“What she coin coming back here in dem overhauls? Can’t she find no dress to put on? – Where’s dat blue satin dress she left here in? – Where all dat money her husband took and died and left her? – What dat ole forty year ole ‘oman doin’ wid her hair swingin’ down her back lak some young gal? – Where she left dat you lad of a boy she went off here aid? – Thought she was going to marry? Where he left her? – What he done wid all her money? – Betcha he off wid some gal so young she ain’t even got no hairs – why she don’t stay in her class? -” (2)
Notes: dialect, gender expectations, age expectations – she isn’t expected to still “dress young”
Hurston, Zora Neale. Their Eyes Were Watching God. New York, New York: Harper Perennial Modern Classics, 2006. Print.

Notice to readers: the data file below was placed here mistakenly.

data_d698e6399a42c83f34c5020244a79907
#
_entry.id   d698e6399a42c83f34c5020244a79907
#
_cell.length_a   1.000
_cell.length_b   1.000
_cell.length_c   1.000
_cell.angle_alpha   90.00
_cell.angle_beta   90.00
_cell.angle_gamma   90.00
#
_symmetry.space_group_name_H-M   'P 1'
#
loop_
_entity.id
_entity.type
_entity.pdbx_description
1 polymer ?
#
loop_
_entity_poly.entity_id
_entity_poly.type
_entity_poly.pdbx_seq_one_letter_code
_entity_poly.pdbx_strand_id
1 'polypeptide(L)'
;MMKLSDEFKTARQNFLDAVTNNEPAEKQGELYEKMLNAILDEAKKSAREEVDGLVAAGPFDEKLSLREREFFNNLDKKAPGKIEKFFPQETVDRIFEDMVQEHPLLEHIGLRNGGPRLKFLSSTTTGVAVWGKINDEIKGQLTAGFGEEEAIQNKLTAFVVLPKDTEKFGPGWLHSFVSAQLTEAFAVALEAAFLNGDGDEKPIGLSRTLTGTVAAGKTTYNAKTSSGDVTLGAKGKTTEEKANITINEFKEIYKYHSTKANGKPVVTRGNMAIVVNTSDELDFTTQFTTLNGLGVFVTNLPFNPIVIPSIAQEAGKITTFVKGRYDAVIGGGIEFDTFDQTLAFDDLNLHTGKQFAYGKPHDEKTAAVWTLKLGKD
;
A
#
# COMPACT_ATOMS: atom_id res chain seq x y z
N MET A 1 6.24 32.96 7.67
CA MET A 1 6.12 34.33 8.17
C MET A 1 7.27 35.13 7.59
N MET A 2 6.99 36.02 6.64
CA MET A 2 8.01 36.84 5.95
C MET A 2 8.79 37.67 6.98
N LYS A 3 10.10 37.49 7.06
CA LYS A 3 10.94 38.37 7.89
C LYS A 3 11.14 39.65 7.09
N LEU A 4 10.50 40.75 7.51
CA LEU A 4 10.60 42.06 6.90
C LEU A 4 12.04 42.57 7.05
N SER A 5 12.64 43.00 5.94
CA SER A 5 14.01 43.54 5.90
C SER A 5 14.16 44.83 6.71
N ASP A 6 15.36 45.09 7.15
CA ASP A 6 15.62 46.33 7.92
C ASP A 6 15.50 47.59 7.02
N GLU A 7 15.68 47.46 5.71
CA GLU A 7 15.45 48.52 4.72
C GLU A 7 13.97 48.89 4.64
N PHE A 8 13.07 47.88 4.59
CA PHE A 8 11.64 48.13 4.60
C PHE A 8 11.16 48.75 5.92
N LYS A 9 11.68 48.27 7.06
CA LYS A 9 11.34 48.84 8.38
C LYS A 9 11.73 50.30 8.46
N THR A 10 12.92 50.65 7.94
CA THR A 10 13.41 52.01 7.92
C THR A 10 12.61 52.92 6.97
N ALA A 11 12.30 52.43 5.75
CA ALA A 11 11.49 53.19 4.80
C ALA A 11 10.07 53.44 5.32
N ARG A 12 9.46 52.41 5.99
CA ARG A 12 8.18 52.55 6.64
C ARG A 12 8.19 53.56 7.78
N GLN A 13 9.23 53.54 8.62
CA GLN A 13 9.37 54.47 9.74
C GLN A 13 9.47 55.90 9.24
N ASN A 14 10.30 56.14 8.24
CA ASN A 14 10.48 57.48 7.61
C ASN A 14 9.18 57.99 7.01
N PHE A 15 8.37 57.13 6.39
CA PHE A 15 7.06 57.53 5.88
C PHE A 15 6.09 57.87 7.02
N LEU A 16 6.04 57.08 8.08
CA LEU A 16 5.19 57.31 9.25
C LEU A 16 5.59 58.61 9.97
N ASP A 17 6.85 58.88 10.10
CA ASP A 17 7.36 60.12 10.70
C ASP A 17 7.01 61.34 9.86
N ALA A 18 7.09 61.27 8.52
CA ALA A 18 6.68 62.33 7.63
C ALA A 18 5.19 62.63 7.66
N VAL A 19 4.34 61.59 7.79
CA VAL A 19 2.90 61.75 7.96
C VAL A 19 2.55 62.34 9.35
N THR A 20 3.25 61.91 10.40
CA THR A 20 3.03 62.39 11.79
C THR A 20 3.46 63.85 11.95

“Ships at a distance have every man’s wish on board. For some they come in with the tide. For others they sail forever on the horizon, never out of sight, never landing until the Watcher turns his eyes away in resignation, his dreams mocked to death by Time.That is the life of men. Now, women forget all those things they don’t want to remember, and remember everything they don’t want to forget. The dream is the truth. Then they act and do things accordingly” (Hurston 1).
Notes: The first lines of the novel illustrate gender distinctions. It states that men’s wishes sometimes come to them through “tide” while others may not get it till the “Watcher” turns his eyes. “Time” is a problem because it mocks men’s dreams. Then the passage states that it is different for women since they “forget things they don’t want to remember.” They are not haunted by thoughts like the men. Their dreams are also the “truth” so in a way they don’t have wishes that are hard to attain like the men do.
Hurston, Zora Neale. Their Eyes Were Watching God: A Novel. New York: Perennial Library, 1990